Amid Budget Cut Threats, LSC’s Sandman Says ‘Full Steam Ahead’ on Access to Justice Work

By Thai Phi Le

March 29, 2017

James Sandman, Legal Services Corporation President

Legal Services Corporation (LSC) president James J. Sandman says he has been encouraged by the widespread show of support for LSC coming from those in the legal community, as well as from congressional members across party lines, as the organization faces the prospect of losing all federal funding in the coming fiscal year.

“LSC implements the most fundamental of American values—ensuring equal access to justice for those who cannot afford to pay for a lawyer. Every year since LSC was founded in 1974, Republican and Democratic Congresses have funded us, because they recognize the importance of the services that our grantees provide to their constituents . . . I am optimistic that Congress will continue to fund us, and I have been heartened by the outpouring of support for LSC from across the country,” Sandman says.

On March 15 President Trump submitted his first budget request to Congress, proposing deep cuts to certain federal agencies and programs, including the complete elimination of funding for LSC. For fiscal year 2017, LSC had requested a budget of more than $502 million.

LSC is the single largest provider of civil legal aid for low-income Americans, awarding grants to eligible nonprofit organizations across the country that serve hundreds of thousands of individuals, children, families, seniors, and veterans in need. In 2015 LSC served more than 1.8 million people.

For some states, an LSC-funded program is the only access to justice program available to low-income residents trying to navigate the complicated legal system on urgent issues from evictions to domestic violence. Sandman says LSC’s services are critical to “helping victims of domestic violence secure protection orders against their abusers, allowing veterans to access benefits they earned through their military service, protecting seniors from consumer scams, and enabling disaster survivors to get back on their feet.”

In the two weeks since the White House proposed budget was publicized, law school deans, bar associations, and both Republican and Democratic representatives have offered their support in written and public statements, defending the organization’s work to ensure that the access to justice gap doesn’t widen further for those in need. Even University of Michigan head football coach Jim Harbaugh, who sits on LSC’s Leaders Council, weighed in.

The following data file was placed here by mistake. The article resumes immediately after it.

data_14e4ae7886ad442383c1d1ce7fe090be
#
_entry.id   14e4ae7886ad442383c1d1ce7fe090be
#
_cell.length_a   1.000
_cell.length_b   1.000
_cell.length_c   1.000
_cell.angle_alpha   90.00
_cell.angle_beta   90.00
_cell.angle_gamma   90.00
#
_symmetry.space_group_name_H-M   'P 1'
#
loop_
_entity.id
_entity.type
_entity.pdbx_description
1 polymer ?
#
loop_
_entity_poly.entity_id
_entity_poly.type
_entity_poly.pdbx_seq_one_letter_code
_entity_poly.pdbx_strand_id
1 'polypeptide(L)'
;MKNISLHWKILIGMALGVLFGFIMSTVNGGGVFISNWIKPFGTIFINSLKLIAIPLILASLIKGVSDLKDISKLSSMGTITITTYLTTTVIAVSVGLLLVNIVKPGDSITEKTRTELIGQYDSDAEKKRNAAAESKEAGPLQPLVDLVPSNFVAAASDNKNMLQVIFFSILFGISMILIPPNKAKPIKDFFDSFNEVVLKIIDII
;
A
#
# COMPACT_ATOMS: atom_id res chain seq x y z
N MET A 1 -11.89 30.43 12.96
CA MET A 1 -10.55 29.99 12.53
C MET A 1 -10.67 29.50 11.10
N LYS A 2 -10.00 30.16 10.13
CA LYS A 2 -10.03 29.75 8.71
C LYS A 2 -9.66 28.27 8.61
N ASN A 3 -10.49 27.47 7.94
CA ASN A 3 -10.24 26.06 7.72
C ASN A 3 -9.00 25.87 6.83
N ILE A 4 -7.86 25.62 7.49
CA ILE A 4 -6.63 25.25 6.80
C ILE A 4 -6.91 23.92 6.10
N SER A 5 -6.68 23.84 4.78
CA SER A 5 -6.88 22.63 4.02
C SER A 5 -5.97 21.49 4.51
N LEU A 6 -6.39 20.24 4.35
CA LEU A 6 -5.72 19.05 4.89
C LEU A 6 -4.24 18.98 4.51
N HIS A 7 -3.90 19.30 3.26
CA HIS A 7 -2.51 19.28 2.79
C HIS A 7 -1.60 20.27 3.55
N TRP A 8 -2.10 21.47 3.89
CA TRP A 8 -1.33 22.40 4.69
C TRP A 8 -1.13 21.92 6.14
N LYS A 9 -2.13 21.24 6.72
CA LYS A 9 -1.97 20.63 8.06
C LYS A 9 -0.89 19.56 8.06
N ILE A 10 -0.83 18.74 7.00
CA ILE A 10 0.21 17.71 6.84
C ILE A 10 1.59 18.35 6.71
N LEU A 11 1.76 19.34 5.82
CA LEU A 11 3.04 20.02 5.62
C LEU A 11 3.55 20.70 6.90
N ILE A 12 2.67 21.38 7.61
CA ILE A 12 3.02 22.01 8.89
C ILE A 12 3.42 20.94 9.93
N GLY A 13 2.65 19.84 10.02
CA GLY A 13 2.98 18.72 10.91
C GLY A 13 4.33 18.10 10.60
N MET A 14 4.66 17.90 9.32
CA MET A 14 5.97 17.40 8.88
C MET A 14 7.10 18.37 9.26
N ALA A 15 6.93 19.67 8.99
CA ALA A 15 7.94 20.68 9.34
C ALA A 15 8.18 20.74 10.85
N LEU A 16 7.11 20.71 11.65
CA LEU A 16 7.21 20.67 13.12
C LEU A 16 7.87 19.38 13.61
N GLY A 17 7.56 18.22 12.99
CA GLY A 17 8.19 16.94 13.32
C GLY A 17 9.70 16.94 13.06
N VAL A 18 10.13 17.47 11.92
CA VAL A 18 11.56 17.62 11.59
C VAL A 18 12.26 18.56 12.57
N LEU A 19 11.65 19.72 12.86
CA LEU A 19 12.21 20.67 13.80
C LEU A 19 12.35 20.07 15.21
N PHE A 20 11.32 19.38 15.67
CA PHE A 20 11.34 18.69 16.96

In a written statement, the American Bar Association said it was “outraged that the administration proposes to eliminate funding for the Legal Services Corporation in its budget and calls on every member of Congress to restore full funding. LSC provides civil legal aid to people who desperately need help to navigate the legal process. Without this assistance, court house doors will slam in the faces of millions of Americans, denying them equal access to justice.”

This is not the first time LSC has dealt with budget cuts. In 2012 Congress slashed its budget by 18 percent, forcing many programs to lay off lawyers and staff. In a 2012 interview with the D.C. Bar, Sandman noted that some programs in rural areas had to close their offices completely.

Now faced with the threat of zero federal funding five years later, Sandman remains steadfast in his commitment to the LSC’s mission, with no plans to slow down. “We are proceeding full steam ahead with our important work of ensuring access to justice in America,” he says.